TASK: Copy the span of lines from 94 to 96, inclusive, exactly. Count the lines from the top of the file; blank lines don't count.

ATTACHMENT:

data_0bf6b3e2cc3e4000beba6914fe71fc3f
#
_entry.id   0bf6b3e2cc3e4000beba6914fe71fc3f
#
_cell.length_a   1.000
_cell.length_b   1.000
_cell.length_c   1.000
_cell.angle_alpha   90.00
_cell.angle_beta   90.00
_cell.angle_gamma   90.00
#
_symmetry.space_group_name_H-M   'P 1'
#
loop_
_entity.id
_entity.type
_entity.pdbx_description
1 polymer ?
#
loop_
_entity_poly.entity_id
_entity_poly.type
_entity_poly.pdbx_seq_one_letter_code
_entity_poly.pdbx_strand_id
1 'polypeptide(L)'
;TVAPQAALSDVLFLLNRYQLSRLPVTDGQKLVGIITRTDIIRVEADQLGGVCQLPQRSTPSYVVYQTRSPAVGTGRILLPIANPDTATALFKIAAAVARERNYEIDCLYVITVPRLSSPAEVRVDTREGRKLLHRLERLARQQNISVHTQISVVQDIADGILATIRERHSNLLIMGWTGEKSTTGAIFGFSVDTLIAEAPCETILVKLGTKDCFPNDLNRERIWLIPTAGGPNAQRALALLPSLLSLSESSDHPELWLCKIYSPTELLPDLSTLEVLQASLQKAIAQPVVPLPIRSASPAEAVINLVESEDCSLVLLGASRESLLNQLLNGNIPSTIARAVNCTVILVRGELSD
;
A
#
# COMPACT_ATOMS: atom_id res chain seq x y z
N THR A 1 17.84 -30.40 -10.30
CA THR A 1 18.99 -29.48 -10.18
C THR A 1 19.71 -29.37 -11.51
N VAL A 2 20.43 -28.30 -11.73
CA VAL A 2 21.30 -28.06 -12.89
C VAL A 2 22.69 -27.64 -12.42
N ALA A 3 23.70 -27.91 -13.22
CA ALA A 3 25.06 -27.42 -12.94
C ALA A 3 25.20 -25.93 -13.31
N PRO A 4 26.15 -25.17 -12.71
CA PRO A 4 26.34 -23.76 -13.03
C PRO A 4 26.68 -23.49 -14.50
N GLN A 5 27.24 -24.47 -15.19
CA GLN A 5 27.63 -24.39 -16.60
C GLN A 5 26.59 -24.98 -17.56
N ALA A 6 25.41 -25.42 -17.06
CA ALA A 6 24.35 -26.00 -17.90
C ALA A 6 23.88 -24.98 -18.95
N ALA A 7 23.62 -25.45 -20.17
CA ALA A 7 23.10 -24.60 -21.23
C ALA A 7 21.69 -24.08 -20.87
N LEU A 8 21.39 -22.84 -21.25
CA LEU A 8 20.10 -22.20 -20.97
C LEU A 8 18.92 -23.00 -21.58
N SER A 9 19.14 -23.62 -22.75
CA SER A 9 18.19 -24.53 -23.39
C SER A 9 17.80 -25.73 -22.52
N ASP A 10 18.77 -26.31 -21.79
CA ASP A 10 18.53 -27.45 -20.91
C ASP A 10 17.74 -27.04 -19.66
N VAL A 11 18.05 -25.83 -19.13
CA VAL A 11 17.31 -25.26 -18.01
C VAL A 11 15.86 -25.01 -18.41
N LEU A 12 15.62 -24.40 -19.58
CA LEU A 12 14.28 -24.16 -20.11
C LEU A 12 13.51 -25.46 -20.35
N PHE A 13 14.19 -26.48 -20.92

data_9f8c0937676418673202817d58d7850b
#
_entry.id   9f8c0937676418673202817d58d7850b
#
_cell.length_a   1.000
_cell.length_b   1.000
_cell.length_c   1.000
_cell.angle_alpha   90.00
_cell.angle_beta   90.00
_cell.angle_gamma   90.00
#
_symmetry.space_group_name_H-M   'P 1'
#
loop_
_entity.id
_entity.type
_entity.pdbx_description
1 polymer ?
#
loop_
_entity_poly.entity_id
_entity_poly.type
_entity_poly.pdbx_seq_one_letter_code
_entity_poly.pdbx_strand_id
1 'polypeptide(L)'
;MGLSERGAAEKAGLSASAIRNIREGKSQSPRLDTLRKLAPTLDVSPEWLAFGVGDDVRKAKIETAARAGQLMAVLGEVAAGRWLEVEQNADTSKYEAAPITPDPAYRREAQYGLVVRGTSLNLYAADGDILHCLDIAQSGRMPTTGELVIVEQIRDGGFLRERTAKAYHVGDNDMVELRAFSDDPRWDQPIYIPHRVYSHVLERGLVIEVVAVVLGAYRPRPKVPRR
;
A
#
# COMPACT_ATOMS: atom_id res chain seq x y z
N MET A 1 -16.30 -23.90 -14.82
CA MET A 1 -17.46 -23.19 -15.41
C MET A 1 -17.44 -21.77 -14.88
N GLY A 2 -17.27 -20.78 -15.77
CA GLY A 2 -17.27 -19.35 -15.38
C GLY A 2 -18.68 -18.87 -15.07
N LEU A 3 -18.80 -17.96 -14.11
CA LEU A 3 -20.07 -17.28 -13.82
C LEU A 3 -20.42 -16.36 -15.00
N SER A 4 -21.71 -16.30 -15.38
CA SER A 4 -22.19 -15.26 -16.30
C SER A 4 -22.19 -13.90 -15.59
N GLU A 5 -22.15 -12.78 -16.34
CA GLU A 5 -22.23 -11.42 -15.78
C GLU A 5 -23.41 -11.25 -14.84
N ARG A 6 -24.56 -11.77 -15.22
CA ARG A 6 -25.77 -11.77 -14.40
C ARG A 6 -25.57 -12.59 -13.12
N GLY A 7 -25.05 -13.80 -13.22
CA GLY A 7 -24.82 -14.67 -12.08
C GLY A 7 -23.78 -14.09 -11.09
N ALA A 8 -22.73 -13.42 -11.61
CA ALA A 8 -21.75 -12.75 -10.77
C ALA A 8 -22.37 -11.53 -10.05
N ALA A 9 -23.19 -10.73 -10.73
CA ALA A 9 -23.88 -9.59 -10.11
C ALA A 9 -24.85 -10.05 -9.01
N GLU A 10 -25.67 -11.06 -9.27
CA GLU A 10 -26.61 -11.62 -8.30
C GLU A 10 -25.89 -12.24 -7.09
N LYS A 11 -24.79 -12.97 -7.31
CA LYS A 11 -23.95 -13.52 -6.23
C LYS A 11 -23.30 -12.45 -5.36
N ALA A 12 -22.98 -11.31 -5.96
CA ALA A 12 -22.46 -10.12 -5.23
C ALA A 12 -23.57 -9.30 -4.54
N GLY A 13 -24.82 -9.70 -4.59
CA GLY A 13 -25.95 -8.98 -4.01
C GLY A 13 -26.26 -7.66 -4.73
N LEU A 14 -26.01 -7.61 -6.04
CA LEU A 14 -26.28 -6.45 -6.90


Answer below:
;
A
#